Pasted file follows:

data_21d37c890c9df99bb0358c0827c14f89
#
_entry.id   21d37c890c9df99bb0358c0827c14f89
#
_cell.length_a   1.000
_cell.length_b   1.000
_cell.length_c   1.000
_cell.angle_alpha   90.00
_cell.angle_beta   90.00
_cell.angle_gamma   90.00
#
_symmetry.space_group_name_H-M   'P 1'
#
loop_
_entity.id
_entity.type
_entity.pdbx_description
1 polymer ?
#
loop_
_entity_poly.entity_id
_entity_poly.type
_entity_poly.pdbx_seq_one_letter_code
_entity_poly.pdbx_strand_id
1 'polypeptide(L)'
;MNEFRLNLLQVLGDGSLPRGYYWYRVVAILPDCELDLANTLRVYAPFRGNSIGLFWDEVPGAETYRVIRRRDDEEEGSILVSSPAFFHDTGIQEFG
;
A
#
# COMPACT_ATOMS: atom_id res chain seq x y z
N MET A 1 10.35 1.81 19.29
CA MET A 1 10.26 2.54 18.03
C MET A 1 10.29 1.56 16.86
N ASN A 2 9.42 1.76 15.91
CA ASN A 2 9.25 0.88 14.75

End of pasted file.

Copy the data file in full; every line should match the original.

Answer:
data_21d37c890c9df99bb0358c0827c14f89
#
_entry.id   21d37c890c9df99bb0358c0827c14f89
#
_cell.length_a   1.000
_cell.length_b   1.000
_cell.length_c   1.000
_cell.angle_alpha   90.00
_cell.angle_beta   90.00
_cell.angle_gamma   90.00
#
_symmetry.space_group_name_H-M   'P 1'
#
loop_
_entity.id
_entity.type
_entity.pdbx_description
1 polymer ?
#
loop_
_entity_poly.entity_id
_entity_poly.type
_entity_poly.pdbx_seq_one_letter_code
_entity_poly.pdbx_strand_id
1 'polypeptide(L)'
;MNEFRLNLLQVLGDGSLPRGYYWYRVVAILPDCELDLANTLRVYAPFRGNSIGLFWDEVPGAETYRVIRRRDDEEEGSILVSSPAFFHDTGIQEFG
;
A
#
# COMPACT_ATOMS: atom_id res chain seq x y z
N MET A 1 10.35 1.81 19.29
CA MET A 1 10.26 2.54 18.03
C MET A 1 10.29 1.56 16.86
N ASN A 2 9.42 1.76 15.91
CA ASN A 2 9.25 0.88 14.75